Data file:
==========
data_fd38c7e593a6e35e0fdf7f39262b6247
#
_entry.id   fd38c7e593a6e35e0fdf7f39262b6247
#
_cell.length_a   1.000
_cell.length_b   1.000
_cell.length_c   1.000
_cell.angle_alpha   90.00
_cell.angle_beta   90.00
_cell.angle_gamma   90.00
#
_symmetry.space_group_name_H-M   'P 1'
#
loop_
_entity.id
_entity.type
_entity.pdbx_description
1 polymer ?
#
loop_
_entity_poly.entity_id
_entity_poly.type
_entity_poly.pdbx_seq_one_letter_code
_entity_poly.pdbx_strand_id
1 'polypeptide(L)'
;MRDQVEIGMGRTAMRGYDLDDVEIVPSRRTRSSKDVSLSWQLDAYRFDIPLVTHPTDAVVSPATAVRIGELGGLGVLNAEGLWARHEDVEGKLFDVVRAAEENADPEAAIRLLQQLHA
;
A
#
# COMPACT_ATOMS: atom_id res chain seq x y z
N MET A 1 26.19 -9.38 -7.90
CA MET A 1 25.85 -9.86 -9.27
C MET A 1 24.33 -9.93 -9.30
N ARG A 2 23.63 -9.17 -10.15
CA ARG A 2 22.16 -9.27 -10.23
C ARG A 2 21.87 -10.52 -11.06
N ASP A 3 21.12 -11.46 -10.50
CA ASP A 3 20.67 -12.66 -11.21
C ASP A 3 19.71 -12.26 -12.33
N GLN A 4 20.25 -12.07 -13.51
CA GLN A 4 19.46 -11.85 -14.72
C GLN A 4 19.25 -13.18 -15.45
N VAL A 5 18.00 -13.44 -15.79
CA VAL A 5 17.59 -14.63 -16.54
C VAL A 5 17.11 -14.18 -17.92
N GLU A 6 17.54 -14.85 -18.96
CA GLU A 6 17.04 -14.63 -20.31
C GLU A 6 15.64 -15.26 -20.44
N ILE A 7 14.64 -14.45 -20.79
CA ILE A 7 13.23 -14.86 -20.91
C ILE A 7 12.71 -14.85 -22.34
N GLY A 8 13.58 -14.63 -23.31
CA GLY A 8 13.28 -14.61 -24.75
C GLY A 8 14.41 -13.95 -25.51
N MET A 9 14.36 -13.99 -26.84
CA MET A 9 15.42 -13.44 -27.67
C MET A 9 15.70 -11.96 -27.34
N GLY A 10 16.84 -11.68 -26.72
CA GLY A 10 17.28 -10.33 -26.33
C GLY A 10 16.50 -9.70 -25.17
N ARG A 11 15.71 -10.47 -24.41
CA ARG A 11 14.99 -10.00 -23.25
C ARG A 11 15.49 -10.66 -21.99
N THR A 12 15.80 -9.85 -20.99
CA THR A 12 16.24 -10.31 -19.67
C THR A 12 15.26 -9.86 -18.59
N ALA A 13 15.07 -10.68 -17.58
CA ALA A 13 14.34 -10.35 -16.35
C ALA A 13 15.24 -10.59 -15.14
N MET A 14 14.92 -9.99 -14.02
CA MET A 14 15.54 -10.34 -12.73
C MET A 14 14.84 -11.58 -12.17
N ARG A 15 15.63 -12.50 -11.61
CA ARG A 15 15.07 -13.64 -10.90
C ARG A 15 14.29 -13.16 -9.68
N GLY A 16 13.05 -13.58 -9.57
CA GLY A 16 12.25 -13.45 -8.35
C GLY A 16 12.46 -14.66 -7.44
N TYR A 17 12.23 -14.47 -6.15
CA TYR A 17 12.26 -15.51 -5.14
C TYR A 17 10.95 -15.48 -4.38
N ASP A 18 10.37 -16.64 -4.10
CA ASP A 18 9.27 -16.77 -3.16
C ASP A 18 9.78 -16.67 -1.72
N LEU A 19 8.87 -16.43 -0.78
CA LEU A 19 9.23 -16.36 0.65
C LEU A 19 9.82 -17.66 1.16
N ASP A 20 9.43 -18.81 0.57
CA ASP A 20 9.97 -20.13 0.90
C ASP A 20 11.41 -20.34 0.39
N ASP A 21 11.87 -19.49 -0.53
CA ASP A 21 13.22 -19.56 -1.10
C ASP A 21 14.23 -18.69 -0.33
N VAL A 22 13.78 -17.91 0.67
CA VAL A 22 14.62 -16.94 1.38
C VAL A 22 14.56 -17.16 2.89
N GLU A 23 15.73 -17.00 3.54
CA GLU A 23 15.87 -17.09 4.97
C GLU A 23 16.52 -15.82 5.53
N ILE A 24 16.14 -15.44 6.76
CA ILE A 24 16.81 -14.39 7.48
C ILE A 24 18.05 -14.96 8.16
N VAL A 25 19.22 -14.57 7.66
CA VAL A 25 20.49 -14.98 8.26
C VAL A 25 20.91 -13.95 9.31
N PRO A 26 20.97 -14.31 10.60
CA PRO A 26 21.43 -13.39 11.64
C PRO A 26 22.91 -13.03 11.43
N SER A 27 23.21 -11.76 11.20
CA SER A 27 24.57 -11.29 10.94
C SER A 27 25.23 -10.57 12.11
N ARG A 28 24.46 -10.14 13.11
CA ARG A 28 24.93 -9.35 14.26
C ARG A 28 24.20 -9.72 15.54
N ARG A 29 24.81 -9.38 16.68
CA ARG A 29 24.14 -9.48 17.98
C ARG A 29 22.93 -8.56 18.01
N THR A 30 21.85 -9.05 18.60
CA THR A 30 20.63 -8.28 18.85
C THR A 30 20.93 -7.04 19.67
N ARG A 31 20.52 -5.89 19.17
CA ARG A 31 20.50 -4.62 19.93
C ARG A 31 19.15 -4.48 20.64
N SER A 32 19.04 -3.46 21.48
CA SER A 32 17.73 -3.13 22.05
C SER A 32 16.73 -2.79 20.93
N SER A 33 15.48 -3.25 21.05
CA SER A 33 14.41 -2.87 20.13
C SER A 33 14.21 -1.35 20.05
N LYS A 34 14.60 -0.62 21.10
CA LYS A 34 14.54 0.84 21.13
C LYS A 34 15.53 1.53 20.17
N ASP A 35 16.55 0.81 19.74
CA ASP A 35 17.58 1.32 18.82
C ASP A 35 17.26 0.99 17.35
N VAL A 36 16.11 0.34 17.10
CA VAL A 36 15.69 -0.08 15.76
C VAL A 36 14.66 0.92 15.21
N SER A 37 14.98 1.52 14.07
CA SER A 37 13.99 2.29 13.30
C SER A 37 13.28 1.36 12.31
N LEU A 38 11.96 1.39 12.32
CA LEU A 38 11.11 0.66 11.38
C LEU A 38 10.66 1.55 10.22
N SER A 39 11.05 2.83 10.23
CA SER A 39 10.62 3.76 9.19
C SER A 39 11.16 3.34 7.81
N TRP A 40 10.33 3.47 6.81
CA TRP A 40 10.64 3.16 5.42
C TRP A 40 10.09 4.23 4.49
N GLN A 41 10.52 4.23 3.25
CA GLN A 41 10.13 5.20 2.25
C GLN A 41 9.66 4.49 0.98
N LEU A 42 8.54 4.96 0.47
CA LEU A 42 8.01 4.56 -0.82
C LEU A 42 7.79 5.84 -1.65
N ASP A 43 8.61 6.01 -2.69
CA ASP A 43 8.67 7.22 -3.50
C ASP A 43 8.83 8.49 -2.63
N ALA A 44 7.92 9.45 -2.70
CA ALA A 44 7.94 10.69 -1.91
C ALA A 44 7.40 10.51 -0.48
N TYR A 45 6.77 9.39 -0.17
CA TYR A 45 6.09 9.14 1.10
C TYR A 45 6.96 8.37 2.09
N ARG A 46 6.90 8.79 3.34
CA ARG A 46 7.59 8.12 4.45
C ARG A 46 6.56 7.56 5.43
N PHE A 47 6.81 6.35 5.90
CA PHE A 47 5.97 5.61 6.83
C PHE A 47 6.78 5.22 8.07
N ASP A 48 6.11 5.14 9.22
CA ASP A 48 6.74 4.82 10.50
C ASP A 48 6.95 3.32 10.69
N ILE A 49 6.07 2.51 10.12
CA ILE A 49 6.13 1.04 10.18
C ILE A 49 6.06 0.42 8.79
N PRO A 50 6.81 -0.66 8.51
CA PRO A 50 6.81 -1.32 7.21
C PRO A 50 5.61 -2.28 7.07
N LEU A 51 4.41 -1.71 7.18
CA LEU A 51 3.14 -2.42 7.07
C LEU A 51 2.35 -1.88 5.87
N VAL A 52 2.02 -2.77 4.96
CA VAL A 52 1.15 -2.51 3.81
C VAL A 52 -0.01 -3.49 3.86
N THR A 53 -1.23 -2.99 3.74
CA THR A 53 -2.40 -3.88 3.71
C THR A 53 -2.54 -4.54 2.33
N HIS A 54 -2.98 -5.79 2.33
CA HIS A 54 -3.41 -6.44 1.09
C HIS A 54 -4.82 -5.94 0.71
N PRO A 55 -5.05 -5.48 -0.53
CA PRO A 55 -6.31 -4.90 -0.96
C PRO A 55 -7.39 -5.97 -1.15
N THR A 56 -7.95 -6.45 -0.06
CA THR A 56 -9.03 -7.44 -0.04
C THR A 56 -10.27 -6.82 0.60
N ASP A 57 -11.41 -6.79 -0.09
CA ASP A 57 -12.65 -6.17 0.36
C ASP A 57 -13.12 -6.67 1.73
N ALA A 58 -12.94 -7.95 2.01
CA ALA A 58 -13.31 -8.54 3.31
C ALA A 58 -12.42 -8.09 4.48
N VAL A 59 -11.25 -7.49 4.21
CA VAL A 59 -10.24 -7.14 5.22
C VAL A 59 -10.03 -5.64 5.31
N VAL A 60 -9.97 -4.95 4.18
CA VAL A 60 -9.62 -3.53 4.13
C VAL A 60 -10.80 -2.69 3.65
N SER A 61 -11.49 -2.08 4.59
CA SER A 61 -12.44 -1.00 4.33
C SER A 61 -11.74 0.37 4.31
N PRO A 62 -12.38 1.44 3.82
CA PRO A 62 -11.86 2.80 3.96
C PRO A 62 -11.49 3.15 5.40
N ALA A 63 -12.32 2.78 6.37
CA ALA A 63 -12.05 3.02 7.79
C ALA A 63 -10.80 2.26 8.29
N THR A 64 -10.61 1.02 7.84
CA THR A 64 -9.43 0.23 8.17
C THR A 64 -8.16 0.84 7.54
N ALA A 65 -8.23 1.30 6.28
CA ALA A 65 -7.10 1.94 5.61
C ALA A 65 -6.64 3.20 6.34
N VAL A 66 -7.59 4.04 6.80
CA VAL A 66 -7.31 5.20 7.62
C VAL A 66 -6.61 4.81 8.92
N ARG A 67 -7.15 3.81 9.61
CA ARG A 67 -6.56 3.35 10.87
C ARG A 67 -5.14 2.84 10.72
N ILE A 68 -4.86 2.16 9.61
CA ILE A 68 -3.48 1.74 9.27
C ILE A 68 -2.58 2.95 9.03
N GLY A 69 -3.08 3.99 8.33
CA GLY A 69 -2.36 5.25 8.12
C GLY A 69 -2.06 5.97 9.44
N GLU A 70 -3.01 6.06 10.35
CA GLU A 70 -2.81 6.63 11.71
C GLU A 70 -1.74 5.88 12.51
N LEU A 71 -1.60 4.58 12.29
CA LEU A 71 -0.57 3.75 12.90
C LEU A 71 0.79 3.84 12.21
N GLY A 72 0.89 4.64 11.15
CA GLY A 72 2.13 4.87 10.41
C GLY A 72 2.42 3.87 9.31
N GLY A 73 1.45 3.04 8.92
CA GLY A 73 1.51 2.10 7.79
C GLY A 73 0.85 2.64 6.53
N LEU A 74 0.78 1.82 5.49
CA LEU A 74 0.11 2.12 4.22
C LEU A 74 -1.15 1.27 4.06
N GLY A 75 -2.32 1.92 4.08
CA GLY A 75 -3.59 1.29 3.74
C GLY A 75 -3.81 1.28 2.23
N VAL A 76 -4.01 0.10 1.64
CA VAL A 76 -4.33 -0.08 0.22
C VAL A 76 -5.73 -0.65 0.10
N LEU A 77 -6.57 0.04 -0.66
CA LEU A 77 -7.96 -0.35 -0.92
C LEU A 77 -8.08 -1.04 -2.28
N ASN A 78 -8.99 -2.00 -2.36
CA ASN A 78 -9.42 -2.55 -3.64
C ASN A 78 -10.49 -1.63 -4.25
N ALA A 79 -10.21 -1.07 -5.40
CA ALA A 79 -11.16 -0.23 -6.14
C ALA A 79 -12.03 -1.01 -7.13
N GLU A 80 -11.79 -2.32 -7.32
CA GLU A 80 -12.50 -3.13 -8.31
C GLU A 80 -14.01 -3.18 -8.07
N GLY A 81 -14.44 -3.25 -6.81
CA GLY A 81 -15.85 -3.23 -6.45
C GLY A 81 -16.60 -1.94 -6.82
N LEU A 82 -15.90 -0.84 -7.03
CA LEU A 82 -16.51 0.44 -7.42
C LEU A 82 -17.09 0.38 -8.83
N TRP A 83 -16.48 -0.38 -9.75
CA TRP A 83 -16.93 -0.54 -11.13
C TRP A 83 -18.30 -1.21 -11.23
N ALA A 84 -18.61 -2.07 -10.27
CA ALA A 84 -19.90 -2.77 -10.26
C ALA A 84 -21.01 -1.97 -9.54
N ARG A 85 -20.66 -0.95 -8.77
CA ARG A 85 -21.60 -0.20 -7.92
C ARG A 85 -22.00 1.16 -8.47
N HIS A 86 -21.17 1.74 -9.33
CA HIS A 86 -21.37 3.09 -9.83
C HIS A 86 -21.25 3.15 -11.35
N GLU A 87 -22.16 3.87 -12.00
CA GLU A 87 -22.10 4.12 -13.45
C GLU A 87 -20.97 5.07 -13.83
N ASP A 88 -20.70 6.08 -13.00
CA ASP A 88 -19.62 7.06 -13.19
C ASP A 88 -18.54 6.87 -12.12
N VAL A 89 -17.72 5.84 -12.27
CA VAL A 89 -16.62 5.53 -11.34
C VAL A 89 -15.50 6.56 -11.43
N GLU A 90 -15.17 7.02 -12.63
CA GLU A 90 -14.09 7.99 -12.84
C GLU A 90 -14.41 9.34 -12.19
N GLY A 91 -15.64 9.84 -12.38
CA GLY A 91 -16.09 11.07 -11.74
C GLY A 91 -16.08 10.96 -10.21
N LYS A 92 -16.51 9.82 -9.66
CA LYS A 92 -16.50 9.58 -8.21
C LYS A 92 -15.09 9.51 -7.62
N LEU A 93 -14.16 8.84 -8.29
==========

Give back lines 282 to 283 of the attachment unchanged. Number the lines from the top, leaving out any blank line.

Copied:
C ALA A 84 -21.01 -1.97 -9.54
N ARG A 85 -20.66 -0.95 -8.77